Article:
The excellent Edward Binns, (like E. G. Marshall an alum of Reginald Rose's movie adaptation of "12 Angry Men"), plays a man who has spent his entire adult life in a mental hospital. he's now being released because he's 'cured' of the catatonia that put him in there. He tells the doctor that he is afraid to leave because "They're going to kill me". As he leaves he's confronted by two men. But they don't kill him- they handcuff him.
Twenty-five years ago he was convinced by an older guy who was a criminal to help him rob a store. The store owner was killed with the gun Binns was given by his confederate. Both were charged with first degree murder as they were in a "conspiracy". The older guy was executed but Binns had a breakdown and wound up in the mental hospital. He tells the Prestons it would have been better to execute him in 1936, when he had no idea what was going on. "Why did they cure so they can kill me?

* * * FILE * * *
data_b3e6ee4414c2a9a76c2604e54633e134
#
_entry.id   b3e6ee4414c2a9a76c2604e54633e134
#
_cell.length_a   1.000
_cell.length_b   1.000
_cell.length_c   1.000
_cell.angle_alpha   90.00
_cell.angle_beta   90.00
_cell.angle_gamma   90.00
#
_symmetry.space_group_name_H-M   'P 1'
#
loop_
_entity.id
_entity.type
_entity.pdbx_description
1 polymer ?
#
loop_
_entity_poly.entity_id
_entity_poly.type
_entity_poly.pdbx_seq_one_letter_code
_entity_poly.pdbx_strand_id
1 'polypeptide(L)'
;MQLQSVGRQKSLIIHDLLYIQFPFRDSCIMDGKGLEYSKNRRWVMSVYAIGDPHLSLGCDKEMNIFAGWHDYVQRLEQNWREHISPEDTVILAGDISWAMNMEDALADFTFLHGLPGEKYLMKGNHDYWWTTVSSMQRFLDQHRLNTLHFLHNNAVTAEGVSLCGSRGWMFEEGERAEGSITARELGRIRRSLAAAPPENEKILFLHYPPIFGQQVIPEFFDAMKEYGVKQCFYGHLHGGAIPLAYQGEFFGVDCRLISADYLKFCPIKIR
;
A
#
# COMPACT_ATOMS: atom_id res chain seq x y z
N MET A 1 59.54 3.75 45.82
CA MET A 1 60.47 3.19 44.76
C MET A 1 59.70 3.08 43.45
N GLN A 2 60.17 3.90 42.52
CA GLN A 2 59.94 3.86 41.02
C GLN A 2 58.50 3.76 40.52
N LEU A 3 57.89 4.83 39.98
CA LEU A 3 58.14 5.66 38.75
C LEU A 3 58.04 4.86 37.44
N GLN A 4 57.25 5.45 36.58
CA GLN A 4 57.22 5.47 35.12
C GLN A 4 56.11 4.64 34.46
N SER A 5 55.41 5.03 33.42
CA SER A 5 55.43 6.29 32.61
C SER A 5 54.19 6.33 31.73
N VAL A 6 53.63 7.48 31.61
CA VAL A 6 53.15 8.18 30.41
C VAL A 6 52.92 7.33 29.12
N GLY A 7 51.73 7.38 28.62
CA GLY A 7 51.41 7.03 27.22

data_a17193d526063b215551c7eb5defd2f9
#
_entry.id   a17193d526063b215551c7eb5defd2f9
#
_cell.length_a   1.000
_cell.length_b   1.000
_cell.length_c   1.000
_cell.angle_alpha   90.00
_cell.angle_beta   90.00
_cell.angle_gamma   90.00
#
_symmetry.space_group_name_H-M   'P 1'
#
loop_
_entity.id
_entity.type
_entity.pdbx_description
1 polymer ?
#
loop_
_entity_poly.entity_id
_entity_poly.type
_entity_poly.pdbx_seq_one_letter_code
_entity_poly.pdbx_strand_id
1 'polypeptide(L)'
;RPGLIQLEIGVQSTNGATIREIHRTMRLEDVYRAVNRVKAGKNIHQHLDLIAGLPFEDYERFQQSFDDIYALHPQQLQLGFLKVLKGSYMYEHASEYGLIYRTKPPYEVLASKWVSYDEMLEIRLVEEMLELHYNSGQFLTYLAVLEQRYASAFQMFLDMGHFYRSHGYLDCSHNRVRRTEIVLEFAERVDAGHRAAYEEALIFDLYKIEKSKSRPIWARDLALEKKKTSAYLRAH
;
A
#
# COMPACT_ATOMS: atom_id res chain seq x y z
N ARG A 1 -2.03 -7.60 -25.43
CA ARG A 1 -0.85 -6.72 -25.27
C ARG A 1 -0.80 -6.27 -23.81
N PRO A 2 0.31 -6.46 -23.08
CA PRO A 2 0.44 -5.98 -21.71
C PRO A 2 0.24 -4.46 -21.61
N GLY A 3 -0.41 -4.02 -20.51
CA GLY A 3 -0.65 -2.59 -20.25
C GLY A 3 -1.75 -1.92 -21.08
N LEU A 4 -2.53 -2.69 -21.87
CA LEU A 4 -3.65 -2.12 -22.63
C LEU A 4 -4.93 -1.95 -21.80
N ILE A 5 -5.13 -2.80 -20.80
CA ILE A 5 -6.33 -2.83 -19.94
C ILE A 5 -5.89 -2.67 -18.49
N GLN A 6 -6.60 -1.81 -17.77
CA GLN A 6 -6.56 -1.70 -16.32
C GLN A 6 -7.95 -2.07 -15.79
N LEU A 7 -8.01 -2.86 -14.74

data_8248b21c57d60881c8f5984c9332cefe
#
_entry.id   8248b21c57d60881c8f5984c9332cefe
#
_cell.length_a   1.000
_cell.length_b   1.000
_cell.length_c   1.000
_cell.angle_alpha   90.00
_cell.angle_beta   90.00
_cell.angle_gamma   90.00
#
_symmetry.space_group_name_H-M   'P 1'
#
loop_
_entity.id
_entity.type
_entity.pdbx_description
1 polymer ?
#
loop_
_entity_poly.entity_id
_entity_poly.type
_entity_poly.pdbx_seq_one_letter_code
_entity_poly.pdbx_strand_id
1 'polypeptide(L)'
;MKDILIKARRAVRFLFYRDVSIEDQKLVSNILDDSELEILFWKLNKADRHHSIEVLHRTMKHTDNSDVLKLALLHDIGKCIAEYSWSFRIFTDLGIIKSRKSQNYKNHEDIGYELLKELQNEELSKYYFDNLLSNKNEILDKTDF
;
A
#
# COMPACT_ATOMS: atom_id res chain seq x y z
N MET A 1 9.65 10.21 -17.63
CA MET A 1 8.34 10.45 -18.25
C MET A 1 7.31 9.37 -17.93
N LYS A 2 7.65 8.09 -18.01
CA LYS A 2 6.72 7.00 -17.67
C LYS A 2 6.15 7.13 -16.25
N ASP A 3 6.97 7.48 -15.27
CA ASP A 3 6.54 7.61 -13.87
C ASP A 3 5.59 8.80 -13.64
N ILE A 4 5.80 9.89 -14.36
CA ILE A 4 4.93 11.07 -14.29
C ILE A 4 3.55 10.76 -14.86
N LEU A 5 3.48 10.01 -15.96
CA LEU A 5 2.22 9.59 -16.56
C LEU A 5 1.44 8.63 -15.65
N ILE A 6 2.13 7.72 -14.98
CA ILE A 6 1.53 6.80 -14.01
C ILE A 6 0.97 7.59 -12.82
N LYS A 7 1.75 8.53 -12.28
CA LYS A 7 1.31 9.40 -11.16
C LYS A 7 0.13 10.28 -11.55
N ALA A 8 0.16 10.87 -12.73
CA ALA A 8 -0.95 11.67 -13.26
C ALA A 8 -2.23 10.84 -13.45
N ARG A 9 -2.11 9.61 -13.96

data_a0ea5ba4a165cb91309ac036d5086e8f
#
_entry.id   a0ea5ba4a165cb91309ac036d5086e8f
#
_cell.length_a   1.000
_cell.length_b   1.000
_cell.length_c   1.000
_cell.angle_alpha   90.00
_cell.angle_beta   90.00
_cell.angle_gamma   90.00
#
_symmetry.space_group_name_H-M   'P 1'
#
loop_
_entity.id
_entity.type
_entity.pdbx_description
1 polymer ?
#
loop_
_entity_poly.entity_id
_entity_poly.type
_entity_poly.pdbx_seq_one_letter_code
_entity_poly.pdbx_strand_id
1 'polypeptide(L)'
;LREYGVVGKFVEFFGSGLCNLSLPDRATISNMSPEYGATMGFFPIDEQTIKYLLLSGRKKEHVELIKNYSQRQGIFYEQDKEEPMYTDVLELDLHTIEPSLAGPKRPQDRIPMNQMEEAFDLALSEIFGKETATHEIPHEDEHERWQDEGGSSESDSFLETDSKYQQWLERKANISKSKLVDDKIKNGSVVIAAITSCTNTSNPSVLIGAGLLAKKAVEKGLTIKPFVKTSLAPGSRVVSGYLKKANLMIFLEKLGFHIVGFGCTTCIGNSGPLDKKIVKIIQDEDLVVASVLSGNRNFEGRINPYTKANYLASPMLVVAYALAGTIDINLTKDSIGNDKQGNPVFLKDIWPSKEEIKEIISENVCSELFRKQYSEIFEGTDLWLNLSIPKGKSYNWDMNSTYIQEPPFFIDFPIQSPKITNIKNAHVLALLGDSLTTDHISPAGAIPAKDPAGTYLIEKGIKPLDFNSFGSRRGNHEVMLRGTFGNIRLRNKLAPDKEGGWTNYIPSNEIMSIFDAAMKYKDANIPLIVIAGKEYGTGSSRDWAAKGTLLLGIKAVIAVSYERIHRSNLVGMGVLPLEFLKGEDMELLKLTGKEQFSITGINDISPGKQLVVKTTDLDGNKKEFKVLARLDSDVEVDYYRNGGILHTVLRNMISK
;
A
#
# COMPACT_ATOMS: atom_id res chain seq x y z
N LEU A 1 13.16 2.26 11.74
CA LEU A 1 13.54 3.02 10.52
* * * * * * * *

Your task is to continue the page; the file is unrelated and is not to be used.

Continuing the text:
They manage to get a hearing to determine if there is a basis for having a new trial, since they have an alternative version of what may have happened. Alfred Ryder, (another one of the excellent character actors of the period), plays a psychiatrist brought in to hypnotize Binns to unearth what really happened form his subconscious.
I love the way Ryder starts the process- not with something shiny and "you are getting sleepy" but with the statement: "Picture a windshield. I am wiping it clean....."
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